The former Soviet statesman and the final leader of the Soviet Union, Mikhail Gorbachev won the 1990 Peace Prize after the Nobel Committee gave him credit for bringing the Cold War to a peaceful end. He also declared that he would not support Communist regimes in other countries if their peoples were opposed to them, by which he started a chain reaction that led to the fall of communism in Europe.
The South African anti-apartheid revolutionary, politician, philanthropist, and former President of South Africa (1994 to 1999), Nelson Mandela won the 1993 Peace Prize for his work for the peaceful termination of the apartheid regime and for laying the foundations for a new democratic South Africa. Mandela shared the Prize with the man who had released him from prison, former President of South Africa Frederik Willem de Klerk.
The Israeli politician who served as the ninth President of Israel (2007 to 2014), Shimon Peres won the 1994 Peace Prize together with another Israeli leader Yitzhak Rabin and Palestine leader Yasser Arafat for their efforts to create peace in the Middle East and reconciliation between Israelis and Palestinians.
The 2001 Nobel Peace Prize Winner, Kofi Annan, the Ghanaian diplomat, was awarded the Prize for having revitalized the UN and for having given priority to human rights. The Nobel Committee also recognized his commitment to the struggle to contain the spreading of the HIV virus in Africa and his declared opposition to international terrorism.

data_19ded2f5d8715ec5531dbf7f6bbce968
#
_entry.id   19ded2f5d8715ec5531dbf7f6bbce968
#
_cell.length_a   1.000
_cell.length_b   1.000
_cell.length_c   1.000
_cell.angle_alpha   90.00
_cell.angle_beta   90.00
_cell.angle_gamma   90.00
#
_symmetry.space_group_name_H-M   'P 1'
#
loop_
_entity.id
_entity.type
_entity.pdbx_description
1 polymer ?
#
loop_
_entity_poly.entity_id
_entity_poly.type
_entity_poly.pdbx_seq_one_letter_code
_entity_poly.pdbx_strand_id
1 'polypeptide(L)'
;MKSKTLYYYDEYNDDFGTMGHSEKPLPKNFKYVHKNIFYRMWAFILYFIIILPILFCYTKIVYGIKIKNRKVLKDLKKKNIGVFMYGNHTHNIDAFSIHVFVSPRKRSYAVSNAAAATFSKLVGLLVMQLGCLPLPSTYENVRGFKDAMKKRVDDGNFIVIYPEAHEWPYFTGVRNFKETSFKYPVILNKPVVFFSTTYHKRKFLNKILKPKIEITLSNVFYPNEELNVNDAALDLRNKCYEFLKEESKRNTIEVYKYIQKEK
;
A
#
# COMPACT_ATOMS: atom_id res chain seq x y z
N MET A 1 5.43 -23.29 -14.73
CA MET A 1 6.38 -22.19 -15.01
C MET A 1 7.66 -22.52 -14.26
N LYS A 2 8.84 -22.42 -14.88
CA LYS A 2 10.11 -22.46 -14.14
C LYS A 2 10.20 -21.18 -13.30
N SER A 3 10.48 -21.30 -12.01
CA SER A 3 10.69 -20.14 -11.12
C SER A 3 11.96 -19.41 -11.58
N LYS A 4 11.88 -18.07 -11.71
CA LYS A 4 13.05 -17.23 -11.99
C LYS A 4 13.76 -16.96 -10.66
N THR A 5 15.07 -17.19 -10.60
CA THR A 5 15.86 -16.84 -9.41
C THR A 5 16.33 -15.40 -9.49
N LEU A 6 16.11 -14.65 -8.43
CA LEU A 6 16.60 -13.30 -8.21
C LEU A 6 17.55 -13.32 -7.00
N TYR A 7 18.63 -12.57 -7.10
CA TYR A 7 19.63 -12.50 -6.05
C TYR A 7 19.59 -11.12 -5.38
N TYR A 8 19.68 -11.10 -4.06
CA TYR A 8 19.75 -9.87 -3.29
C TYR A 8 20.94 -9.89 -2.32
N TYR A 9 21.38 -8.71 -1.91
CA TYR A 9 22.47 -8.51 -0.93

The fourth US President to be awarded the Nobel Peace Prize, Barack Obama won the 2009 Peace Prize for “his extraordinary efforts to strengthen international diplomacy and cooperation between peoples.” However, the award drew a mixture of praise and criticism from world leaders and media figures.
Known as the “Iron Woman” and “Mother of the Revolution” in Yemen, Tawakkol Karman is a Yemeni journalist, politician, and human rights activist. She was awarded the Peace Prize in 2011 for “her non-violent struggle for the safety of women and for women’s rights to full participation in peace-building work.” Karman shared the Prize with two Liberian women’s right activists Ellen Johnson Sirleaf and Leymah Gbowee.
The Pakistani activist for female education, Malala Yousafzai received the 2014 Peace Prize at the age of just 17, which made her the youngest-ever Nobel laureate. After having suffered an attack on her life by Taliban gunmen in 2012, the young activist has continued her struggle against suppression of children and become a leading advocate of girls’ rights.
Photos: Feature Image: lasanta.com.ec via flickr, 25. International Committee of the Red Cross via flickr, 20. Bundesarchiv, Bild 183-93516-0010 / Unknown / CC-BY-SA 3.0 via wikimedia commons, 17. Bundesarchiv, Bild 183-D0116-0041-019 / Unknown / CC-BY-SA 3.0 via wikimedia commons, 15. Dominican order in Belgium via wikimedia commons, 14. Dutch National Archives via wikimedia commons, 12. manhhai via flickr, 11. Anefo / Croes, R.C. via the Dutch National Archives via wikimedia commons, 10. Túrelio via wikimedia commons, 9. MEDEF via flickr, 8. Christopher Michael via flickr, 7. RIA Novosti archive, image #359290 / Yuryi Abramochkin / CC-BY-SA 3.0 via wikimedia commons, 5. Elza Fiúza via wikimedia commons, 4. United States Mission Geneva via flickr, 3. Pete Souza, The Obama-Biden Transition Project via wikimedia commons, 2. Harry Wad via wikimedia commons, 1. DFID- UD Department for International Development via flickr